Contract Labour Act: An amendment has been mooted to this Act to legalise deployment of contract workers in permanent perennial jobs, a practice that was widespreadbut illegal till now. Workers deployed by contractor for jobs outsourced by the Principal Employers will not be treated as contract workers. They will henceforth be out of the purview of the Act. The contractors employing less than 50 workers will not be required to obtain license and thereby freed from all regulatory inspections.
Fixed Term Employment: Through an executive order, the Central Rules under Industrial Employment Standing Order Act were changed to allow “fixed term employment” in all establishments. Such workers can be thrown out after the end of their term without notice or compensation.
Since ‘labour’ is on the Concurrent List of the Constitution (that is, both state and central govts. can legislate on it), states have been told by the Modi govt. to amend the labour laws. The model suggested was the one adopted by the BJP led state government of Rajasthan. Many have adopted these changes and others are in the process. Here’s a summary, based on an earlier Newsclick report:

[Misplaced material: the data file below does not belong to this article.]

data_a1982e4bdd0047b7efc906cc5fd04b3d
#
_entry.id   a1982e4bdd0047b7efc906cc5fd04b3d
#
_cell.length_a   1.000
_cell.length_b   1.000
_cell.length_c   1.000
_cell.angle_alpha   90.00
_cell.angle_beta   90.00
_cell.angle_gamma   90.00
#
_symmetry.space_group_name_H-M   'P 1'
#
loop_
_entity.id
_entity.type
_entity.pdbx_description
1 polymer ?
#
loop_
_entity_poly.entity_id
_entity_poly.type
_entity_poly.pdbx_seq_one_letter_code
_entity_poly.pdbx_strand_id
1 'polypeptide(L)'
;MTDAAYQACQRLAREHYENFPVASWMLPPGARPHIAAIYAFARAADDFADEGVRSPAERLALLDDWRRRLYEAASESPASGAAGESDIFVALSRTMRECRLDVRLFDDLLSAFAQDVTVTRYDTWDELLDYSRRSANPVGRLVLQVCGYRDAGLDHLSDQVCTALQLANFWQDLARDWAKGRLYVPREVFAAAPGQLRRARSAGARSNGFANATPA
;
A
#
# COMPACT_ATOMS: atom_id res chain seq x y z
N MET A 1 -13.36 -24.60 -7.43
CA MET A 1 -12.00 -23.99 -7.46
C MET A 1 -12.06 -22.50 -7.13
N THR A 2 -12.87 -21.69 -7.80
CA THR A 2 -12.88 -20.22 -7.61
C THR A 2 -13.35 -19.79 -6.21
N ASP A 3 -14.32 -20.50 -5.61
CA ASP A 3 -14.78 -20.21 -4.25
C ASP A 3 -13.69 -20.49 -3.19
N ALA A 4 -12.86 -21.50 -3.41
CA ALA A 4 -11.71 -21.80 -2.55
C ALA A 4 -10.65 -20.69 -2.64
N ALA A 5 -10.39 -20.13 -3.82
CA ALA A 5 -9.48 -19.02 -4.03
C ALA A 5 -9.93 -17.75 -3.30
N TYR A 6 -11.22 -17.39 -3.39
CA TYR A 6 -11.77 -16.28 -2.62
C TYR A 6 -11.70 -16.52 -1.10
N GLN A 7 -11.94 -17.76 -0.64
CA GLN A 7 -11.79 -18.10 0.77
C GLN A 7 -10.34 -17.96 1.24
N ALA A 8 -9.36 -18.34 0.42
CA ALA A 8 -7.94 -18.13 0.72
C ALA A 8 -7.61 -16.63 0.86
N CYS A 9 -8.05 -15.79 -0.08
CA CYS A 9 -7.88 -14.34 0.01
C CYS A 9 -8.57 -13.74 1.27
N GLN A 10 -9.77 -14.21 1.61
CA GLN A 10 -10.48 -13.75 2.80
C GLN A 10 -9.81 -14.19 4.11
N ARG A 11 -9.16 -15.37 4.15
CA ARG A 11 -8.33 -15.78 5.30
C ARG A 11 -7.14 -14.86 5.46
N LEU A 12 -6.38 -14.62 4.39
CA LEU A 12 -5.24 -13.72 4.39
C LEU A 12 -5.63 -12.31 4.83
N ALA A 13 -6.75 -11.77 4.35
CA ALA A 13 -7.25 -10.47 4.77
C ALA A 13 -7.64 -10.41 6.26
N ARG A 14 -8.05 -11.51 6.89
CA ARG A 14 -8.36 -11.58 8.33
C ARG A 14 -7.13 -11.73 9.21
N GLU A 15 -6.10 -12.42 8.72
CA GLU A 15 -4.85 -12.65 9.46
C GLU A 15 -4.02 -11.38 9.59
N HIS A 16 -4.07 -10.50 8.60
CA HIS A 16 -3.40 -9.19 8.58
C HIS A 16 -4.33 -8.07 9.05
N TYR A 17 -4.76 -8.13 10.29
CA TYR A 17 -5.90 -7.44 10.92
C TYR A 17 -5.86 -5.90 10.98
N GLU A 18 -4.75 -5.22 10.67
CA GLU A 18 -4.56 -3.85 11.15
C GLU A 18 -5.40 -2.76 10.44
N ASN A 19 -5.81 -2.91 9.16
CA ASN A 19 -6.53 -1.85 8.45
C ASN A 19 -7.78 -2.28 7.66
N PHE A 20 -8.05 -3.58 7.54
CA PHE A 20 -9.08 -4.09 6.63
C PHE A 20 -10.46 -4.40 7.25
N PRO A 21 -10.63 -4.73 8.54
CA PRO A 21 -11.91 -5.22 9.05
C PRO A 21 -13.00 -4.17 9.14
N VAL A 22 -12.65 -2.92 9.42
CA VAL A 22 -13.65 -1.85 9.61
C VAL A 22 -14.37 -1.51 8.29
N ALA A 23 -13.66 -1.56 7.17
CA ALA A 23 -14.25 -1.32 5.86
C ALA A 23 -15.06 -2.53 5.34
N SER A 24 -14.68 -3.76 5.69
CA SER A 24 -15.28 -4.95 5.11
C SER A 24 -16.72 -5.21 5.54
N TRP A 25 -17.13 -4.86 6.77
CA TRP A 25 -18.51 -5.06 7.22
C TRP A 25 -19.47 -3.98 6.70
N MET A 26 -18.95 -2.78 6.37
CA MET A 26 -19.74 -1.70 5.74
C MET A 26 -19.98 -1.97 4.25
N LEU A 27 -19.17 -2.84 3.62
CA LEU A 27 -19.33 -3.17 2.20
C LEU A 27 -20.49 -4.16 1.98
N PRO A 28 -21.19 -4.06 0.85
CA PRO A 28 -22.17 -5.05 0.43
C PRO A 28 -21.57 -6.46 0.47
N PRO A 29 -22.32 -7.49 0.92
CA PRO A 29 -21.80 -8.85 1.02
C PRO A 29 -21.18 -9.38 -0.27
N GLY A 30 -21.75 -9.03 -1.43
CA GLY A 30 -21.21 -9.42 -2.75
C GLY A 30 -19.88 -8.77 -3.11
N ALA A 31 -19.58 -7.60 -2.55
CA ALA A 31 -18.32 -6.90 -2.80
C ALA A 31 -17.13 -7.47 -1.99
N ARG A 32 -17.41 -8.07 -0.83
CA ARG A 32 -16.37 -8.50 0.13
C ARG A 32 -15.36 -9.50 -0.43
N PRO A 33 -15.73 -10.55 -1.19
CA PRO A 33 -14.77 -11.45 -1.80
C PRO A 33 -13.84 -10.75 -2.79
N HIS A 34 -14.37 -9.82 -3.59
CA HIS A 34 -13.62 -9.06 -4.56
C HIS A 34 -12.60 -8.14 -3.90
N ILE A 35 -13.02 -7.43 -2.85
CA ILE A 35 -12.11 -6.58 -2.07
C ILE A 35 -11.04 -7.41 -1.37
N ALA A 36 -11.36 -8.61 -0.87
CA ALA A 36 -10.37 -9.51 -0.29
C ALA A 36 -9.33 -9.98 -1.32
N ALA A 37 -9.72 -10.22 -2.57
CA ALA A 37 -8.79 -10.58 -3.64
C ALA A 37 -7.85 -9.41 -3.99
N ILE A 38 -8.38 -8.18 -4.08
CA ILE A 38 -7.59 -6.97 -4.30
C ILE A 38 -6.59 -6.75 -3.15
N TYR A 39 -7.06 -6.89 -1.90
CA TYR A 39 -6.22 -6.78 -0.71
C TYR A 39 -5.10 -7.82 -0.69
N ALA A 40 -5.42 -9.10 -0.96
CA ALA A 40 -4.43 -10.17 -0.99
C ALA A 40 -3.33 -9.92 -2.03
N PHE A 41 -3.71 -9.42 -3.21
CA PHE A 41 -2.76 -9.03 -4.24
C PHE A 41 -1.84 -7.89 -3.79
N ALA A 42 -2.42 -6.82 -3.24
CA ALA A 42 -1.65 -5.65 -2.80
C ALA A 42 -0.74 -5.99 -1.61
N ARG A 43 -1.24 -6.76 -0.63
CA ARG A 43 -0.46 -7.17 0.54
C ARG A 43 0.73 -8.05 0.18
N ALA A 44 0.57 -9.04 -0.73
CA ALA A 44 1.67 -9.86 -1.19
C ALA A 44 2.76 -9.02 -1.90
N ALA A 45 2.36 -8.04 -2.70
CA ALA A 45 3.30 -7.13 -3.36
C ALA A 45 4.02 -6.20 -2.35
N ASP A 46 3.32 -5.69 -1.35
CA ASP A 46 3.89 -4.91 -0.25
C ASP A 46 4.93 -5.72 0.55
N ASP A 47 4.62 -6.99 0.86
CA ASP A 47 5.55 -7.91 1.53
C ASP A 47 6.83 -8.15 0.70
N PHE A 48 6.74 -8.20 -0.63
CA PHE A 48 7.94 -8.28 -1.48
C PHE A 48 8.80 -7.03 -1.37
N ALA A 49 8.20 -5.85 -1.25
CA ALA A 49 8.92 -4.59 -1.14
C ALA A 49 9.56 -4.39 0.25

Reforms affecting job security: In Madhya Pradesh, Maharashtra, Rajasthan, Haryana, the threshold of the minimum number of workers in a factory required so that an employer is obliged to seek permission from the government to retrench workers, has been increased from 100 to 300. Since 93% of factories in India have less than 300 workers, it is now very convenient for employers to fire workers.
Reforms affecting working conditions: In Rajasthan another amendment allows up to 49 workers to be employed through a contractor without a license, in both public and private undertakings. Existing laws grants contract workers the same rights as regular workers including wages, social security, and other facilities such as a canteen, sitting area, bathroom etc. By allowing unlicensed contractors, the govt. is allowing the principal employer to evade all these laws. This would encourage employers to hire more contract employees and lead to poor service and working conditions for the workers. The amendment to the Factories Act passed in MP, AP, Rajasthan has increased the threshold limit of workers from 10 to 20 (with power) and 20 to 40(without power) for Factories Act to be applicable. This means that workers will now be deprived of various benefits available under the Act like proper drainage system, ventilation, cleanliness, water facilities, healthcare provisions etc. A large number of workers will now be legally condemned to toil in inhuman conditions.